We deny that human agency or moral culpability in war can be delegated to AI. No nation or group has the right to use AI to carry out genocide, terrorism, torture, or other war crimes.

Genesis 4:10; Isaiah 1:16-17; Psalm 37:28; Matthew 5:44; 22:37-39; Romans 13:4

Article 9: Security

We affirm that AI has legitimate applications in policing, intelligence, surveillance, investigation, and other uses supporting the government’s responsibility to respect human rights, to protect and preserve human life, and to pursue justice in a flourishing society.

We deny that AI should be employed for safety and security applications in ways that seek to dehumanize, depersonalize, or harm our fellow human beings. We condemn the use of AI to suppress free expression or other basic human rights granted by God to all human beings.

Romans 13:1-7; 1 Peter 2:13-14

Article 8: Data & Privacy

We affirm that privacy and personal property are intertwined individual rights and choices that should not be violated by governments, corporations, nation-states, and other groups, even in the pursuit of the common good. While God knows all things, it is neither wise nor obligatory to have every detail of one’s life open to society.

We deny the manipulative and coercive uses of data and AI in ways that are inconsistent with the love of God and love of neighbor. Data collection practices should conform to ethical guidelines that uphold the dignity of all people. We further deny that consent, even informed consent, although requisite, is the only necessary ethical standard for the collection, manipulation, or exploitation of personal data—individually or in the aggregate. AI should not be employed in ways that distort truth through the use of generative applications. Data should not be mishandled, misused, or abused for sinful purposes to reinforce bias, strengthen the powerful, or demean the weak.

Exodus 20:15, Psalm 147:5; Isaiah 40:13-14; Matthew 10:16 Galatians 6:2; Hebrews 4:12-13; 1 John 1:7 

Article 7: Work

We affirm that work is part of God’s plan for human beings participating in the cultivation and stewardship of creation. The divine pattern is one of labor and rest in healthy proportion to each other. Our view of work should not be confined to commercial activity; it must also include the many ways that human beings serve each other through their efforts. AI can be used in ways that aid our work or allow us to make fuller use of our gifts. The church has a Spirit-empowered responsibility to help care for those who lose jobs and to encourage individuals, communities, employers, and governments to find ways to invest in the development of human beings and continue making vocational contributions to our lives together.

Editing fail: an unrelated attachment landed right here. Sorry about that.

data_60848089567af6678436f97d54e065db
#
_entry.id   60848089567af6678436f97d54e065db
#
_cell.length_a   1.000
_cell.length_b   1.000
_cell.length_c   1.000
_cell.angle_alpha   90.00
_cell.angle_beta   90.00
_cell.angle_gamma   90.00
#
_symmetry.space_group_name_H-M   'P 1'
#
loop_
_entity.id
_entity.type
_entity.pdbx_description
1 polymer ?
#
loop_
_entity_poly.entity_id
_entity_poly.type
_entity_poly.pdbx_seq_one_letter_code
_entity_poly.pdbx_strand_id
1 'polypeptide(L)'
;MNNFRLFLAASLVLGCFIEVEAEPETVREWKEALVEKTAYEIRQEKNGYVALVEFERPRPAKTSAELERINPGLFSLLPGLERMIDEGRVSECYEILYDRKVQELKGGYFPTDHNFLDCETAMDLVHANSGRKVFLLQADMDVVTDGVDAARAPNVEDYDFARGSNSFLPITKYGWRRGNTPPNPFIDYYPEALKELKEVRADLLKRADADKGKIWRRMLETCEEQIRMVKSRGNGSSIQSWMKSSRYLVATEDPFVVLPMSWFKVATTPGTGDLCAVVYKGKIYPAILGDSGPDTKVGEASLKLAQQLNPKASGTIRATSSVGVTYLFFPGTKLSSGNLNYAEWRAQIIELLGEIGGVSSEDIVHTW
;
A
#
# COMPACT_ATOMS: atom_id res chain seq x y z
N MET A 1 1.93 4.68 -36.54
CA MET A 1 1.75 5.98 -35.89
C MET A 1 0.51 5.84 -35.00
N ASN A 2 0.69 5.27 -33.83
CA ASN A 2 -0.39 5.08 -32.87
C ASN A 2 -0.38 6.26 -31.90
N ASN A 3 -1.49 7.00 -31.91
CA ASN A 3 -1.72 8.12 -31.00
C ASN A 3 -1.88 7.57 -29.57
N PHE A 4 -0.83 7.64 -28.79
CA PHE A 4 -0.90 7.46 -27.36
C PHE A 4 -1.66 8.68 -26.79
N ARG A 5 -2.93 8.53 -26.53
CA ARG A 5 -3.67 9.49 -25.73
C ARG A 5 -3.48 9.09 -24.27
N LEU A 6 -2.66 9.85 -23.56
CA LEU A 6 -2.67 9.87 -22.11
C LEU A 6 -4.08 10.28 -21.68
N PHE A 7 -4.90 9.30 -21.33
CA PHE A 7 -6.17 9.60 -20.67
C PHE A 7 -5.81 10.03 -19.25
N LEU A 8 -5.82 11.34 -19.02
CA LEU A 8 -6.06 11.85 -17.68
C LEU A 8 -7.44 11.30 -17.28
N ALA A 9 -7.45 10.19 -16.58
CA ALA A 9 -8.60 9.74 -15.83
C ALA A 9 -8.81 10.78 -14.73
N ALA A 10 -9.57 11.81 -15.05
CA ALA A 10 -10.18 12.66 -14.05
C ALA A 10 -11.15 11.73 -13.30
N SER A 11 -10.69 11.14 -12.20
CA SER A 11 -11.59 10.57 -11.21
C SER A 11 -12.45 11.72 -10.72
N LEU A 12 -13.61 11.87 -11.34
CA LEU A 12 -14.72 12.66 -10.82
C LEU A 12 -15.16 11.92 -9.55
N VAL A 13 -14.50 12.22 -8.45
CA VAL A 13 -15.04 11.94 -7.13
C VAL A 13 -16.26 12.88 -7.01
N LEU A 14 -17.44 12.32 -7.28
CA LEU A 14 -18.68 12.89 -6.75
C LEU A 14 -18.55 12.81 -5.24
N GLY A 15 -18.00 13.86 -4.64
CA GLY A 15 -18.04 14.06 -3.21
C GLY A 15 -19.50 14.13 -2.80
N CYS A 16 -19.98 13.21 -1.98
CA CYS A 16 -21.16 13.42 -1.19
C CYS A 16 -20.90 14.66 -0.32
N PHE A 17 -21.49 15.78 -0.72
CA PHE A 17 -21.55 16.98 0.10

We deny that human worth and dignity is reducible to an individual’s economic contributions to society alone. Humanity should not use AI and other technological innovations as a reason to move toward lives of pure leisure even if greater social wealth creates such possibilities.

Genesis 1:27; 2:5; 2:15; Isaiah 65:21-24; Romans 12:6-8; Ephesians 4:11-16

Article 6: Sexuality

We affirm the goodness of God’s design for human sexuality which prescribes the sexual union to be an exclusive relationship between a man and a woman in the lifelong covenant of marriage.

We deny that the pursuit of sexual pleasure is a justification for the development or use of AI, and we condemn the objectification of humans that results from employing AI for sexual purposes. AI should not intrude upon or substitute for the biblical expression of sexuality between a husband and wife according to God’s design for human marriage.

Genesis 1:26-29; 2:18-25; Matthew 5:27-30; 1 Thess 4:3-4

Article 5: Bias

We affirm that, as a tool created by humans, AI will be inherently subject to bias and that these biases must be accounted for, minimized, or removed through continual human oversight and discretion. AI should be designed and used in such ways that treat all human beings as having equal worth and dignity. AI should be utilized as a tool to identify and eliminate bias inherent in human decision-making.

We deny that AI should be designed or used in ways that violate the fundamental principle of human dignity for all people. Neither should AI be used in ways that reinforce or further any ideology or agenda, seeking to subjugate human autonomy under the power of the state.